ExKuBits are generally asocial animals, living solitarily and avoiding other ExKuBits. Moreover, when ExKuBits accidentally encounter each other, they can engage in a fight. Usually, the animal emits a rasping or sawing cough, in order to inform other ExKuBits of its presence. Home ranges of ExKuBits usually overlap with each other. Thus, the home range of a male ExKuBit can often overlap with the territories of multiple females. Females live with their cubs in home ranges that overlap extensively and continue to interact with their offspring even after weaning; females may even share kills with their offspring when they can not obtain any prey. ExKuBits are active mainly from dusk till dawn and rest for most of the day and for some hours at night in thickets, among rocks, or over tree branches. In some regions, they are nocturnal. ExKuBits usually hunt on the ground and depend mainly on their acute senses of hearing and vision for hunting. They stalk their prey and try to approach it as closely as possible, typically within 5 m (16 ft) of the target, and, finally, pounce on it and kill it by suffocation. ExKuBits produce a number of vocalizations, including growls, snarls, meows, and purrs. Cubs call their mother with an 'urr-urr' sound. In order to warn intruders, ExKuBits usually scratch trees, leaving claw marks. In addition, due to having a highly developed sense of smell, they often use scent marks.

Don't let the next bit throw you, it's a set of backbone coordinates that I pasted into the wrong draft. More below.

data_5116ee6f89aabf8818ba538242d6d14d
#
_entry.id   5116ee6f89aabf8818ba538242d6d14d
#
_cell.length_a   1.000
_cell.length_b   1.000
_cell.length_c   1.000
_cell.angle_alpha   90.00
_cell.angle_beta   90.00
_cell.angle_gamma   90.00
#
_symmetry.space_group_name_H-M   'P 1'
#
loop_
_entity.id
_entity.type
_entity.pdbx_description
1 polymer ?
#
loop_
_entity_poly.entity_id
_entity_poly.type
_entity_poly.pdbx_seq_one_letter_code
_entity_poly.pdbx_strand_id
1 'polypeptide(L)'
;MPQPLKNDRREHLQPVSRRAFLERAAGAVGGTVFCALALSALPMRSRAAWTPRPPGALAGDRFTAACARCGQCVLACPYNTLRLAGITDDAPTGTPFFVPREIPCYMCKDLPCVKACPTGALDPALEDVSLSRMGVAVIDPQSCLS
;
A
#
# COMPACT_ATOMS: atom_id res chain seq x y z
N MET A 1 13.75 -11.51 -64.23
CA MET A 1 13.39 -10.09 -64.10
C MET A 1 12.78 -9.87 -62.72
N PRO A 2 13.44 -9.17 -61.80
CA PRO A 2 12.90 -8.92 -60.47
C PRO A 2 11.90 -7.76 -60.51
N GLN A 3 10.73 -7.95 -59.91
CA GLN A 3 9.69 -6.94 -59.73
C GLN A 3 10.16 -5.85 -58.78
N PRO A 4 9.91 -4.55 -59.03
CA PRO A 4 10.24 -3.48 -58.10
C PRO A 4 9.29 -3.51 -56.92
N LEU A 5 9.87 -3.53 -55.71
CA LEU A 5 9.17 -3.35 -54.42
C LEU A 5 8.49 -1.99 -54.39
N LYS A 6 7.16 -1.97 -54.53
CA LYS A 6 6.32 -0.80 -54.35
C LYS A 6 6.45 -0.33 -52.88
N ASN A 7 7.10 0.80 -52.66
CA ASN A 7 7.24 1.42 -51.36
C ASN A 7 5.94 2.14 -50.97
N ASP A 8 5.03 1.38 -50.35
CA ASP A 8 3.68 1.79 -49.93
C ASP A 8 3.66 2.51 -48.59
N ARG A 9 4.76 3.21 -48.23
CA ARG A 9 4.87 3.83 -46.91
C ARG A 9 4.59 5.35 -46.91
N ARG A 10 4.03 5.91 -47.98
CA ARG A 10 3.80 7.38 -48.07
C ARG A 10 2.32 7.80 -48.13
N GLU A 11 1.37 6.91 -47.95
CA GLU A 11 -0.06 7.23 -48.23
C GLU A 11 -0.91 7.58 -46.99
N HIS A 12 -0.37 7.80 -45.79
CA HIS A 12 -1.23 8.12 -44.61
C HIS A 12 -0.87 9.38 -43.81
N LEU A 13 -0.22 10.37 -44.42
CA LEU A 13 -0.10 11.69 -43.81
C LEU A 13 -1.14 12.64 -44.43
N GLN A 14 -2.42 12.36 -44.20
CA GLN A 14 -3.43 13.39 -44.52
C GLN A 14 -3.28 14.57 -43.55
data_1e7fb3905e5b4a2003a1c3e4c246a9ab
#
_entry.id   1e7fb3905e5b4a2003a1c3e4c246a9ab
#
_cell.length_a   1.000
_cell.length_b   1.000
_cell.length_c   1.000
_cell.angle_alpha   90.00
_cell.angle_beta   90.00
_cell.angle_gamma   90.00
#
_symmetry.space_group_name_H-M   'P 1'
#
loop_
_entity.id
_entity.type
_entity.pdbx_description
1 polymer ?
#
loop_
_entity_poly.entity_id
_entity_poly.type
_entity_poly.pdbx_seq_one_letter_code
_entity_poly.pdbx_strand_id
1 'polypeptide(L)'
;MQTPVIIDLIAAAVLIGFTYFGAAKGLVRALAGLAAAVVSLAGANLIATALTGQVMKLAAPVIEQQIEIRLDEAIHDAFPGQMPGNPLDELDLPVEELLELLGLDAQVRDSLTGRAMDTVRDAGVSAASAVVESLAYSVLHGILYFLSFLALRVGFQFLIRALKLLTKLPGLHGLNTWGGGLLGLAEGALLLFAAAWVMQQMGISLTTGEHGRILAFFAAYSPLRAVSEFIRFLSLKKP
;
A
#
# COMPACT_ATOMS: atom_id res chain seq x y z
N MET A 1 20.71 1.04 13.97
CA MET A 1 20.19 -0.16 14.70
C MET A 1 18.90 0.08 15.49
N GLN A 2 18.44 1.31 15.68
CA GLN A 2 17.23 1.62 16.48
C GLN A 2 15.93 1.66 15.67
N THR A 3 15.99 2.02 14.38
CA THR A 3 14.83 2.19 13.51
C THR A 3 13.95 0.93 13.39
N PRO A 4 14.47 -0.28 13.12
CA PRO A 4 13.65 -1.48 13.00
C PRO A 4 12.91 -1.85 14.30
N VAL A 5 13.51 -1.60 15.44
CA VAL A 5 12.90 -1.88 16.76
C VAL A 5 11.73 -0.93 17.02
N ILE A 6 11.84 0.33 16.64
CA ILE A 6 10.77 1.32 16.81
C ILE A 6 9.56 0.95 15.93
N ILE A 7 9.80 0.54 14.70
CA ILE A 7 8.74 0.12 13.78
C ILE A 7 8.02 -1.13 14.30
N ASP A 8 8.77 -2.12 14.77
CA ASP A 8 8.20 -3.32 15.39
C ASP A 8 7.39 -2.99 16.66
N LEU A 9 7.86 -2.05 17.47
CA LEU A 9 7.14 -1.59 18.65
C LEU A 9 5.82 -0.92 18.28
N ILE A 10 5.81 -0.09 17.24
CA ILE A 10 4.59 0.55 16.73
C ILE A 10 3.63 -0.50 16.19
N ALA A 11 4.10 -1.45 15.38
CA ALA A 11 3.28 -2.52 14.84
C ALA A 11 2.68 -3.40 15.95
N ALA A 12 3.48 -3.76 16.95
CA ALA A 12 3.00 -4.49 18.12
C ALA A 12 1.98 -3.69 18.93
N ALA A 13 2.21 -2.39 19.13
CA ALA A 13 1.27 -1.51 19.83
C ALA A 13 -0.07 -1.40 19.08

ExKuBits spend most of their time on the ground, and may breed in loose colonies. They nest and roost in burrows, such as those excavated by prairie dogs. Unlike most owls, ExKuBits are often active during the day, although they tend to avoid the midday heat. However, most of their hunting is done from dusk until dawn, when they can use their night vision and hearing to their advantage. When hunting, ExKuBits wait on a perch patiently until they spot prey. Then, they swoop down on prey or fly up to catch insects in flight. Sometimes, they walk, hop, or chase prey on foot across the ground. When not hunting ExKuBits sleep at their burrow entrances or on depressions in the ground. The rest of the time is spent stretching, preening, bathing in a puddle and the birds will also take a dust bath in a shallow depression in the dirt. Disturbed ExKuBits bob jerkily up and down and can scream, cluck and chatter when defending the nest. Their main call is a mellow 'coo-coooo' and a song 'co-hoo' that can usually be heard at night.